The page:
Friday, 20 January 2017

15th Jennings Memorial Lecture

Date: 28 March 2017 (17:00 - 17:30) - Venue: Engineering 3, Lecture Room 1, University of Pretoria

Date: 29 March 2017 (17:00 - 17:30) - Venue: Discipline of Civil Engineering Centenary Building, Room G124, University of KwaZulu-Natal

Date: 30 March 2017 (17:00 - 17:30) - Venue: Chemical Engineering Building, Seminar Room, University of Cape Town



You are invited to attend the 15th Jennings memorial lecture presented by

Professor Kenichi Soga

University of California, Berkeley

Sensing the performance of geotechnical structures

Active monitoring of the construction and operational processes of geotechnical structures is essential. This implies that the structures are instrumented to assess their performance against engineering design parameters or predictive models. Emphasis on monitoring is not new in geotechnical engineering. Monitoring has been extensively used for decades ever since the use of the observational method where feedbacks from monitoring systems are used to inform and potentially modify the design and construction.

On the other hand, the civil engineering sector is often a late adopter of new sensing systems for several reasons, including fragmented supply chains, reliance on past experience and practice, concerns about safety and robustness, etc. In recent years, sensor and communications research has been undergoing a revolution. Sensing is rapidly becoming part of everyday life for health, environment, security and living. There are possibilities to use emerging sensor technologies (distributed fiber optics sensing, wireless sensor network, low power miniature sensors, energy harvesting for continuous monitoring, robotic inspections, satellite images, crowd source data, etc.) to address the needs to look after our geotechnical structures.

The lecture will introduce several new emerging sensor technologies that can be adopted widely in geotechnical engineering. Results from recent field deployments at tunneling, excavation and piling sites in London (e.g. Crossrail, London Underground station upgrades) will be presented. The focus of the lecture will be demonstrating the uniqueness of the data sets that we have not had before and presenting methods to interpret such datasets in order to make engineering decisions during and after construction. Some technologies have long-life attribute, which creates demand for life-cycle monitoring. Adoption of such technologies can be a catalyst for the industry to move from supply of an ‘infrastructure’ to supply of ‘whole-life support’, leading to true realization of performance based design and maintenance.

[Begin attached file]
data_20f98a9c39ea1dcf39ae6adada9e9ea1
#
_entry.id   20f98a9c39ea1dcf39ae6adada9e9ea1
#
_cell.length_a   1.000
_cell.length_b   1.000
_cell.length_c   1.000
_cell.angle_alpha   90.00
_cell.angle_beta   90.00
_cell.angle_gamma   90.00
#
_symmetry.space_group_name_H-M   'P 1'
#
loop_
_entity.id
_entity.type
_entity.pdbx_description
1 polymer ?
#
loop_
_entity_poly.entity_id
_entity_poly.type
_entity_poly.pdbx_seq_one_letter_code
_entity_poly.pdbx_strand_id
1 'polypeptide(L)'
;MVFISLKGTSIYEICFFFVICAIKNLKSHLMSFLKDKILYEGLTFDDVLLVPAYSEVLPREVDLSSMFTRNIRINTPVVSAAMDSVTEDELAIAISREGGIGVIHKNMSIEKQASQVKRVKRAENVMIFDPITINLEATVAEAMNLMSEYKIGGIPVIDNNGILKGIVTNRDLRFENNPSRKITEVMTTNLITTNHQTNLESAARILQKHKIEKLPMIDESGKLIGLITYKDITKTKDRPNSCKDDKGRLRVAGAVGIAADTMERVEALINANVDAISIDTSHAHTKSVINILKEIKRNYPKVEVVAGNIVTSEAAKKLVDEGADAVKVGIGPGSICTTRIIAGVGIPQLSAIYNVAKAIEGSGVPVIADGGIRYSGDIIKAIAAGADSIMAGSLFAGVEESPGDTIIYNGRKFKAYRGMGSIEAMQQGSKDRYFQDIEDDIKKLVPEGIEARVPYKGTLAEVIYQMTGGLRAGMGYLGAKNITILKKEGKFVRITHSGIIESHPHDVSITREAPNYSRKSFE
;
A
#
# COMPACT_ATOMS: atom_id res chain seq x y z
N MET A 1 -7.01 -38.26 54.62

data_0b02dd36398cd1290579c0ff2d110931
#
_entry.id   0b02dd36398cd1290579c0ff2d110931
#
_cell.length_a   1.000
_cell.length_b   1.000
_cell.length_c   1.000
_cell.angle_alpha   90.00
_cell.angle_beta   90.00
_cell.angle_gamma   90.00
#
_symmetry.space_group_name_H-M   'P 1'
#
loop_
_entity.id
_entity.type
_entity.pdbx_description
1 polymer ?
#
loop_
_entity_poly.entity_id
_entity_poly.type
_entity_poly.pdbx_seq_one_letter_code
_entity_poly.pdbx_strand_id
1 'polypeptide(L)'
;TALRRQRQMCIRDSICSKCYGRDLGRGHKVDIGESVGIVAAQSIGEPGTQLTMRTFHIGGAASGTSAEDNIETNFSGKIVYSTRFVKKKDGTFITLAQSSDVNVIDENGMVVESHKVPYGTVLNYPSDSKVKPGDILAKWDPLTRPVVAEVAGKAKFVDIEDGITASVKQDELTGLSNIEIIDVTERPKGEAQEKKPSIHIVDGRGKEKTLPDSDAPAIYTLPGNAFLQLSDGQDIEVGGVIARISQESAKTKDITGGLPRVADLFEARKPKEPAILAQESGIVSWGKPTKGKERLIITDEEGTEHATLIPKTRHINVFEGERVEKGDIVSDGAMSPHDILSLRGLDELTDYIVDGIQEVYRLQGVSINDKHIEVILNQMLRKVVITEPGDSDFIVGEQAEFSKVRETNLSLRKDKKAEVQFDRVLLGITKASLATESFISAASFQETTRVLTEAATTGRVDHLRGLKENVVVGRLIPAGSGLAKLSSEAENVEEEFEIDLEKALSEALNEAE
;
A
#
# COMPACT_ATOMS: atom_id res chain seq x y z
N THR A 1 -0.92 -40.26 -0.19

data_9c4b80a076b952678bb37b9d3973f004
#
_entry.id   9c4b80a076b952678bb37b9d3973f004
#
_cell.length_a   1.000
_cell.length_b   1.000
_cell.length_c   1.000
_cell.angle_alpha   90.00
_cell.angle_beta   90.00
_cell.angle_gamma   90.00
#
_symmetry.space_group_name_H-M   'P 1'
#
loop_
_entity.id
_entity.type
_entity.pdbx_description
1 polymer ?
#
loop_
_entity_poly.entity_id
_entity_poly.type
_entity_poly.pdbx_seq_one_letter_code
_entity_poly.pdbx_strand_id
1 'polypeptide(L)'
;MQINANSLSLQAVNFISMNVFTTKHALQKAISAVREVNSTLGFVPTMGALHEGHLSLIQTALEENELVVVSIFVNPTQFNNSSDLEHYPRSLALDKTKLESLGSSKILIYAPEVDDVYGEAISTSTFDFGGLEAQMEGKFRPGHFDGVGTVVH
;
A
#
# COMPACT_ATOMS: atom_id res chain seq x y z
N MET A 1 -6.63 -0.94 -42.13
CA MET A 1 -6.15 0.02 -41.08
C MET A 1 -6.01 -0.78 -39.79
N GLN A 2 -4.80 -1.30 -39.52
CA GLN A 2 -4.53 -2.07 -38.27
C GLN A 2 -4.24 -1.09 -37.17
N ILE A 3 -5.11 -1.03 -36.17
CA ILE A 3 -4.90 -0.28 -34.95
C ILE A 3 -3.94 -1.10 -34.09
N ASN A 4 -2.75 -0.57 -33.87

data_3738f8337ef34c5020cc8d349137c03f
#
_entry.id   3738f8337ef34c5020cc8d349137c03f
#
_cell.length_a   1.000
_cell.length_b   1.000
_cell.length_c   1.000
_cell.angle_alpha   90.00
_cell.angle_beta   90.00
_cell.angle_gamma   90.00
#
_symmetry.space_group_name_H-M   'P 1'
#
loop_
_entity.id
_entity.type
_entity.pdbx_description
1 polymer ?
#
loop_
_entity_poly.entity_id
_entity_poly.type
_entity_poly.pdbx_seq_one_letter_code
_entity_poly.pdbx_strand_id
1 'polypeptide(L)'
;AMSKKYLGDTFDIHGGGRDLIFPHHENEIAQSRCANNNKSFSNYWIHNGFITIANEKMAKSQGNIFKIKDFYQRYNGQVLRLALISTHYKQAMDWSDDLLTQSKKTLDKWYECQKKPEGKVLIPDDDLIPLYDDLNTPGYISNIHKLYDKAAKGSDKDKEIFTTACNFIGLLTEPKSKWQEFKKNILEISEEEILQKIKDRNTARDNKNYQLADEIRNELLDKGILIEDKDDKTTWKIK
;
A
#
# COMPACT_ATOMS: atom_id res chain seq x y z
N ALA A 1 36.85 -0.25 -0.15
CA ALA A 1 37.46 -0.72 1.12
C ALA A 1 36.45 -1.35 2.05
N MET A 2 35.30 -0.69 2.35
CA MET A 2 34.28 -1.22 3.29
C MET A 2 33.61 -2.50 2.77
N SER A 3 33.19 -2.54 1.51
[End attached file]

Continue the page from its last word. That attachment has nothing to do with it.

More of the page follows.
Kenichi Soga is Chancellor’s Professor at the University of California, Berkeley. He obtained his BEng and MEng from Kyoto University in Japan and PhD from the University of California at Berkeley. He was Professor of Civil Engineering at the University of Cambridge before joining UC Berkeley in 2016. He has published more than 350 journal and conference papers and is co-author of "Fundamentals of Soil Behavior, 3rd edition" with Professor James K Mitchell. His current research activities are Infrastructure sensing, Performance based design and maintenance of underground structures, Energy geotechnics, and Geotechnics from micro to macro. He is a Fellow of the UK Royal Academy of Engineering and a Fellow of the Institution of Civil Engineers. He is recipient of awards including George Stephenson Medal and Telford Gold Medal from the Institution of Civil Engineers and Walter L. Huber Civil Engineering Research Prize from the American Society of Civil Engineers.


28 March 2017

17:00 for 17:30

University of Pretoria

Contact person:

Sw Jacobsz Sw.Jacobsz@up.ac.za



29 March 2017



Contact person:

Garth James



Cape Town

30 March 2017

17:00 for 17:30

University of Cape Town

Contact person:

Denis Kalumba


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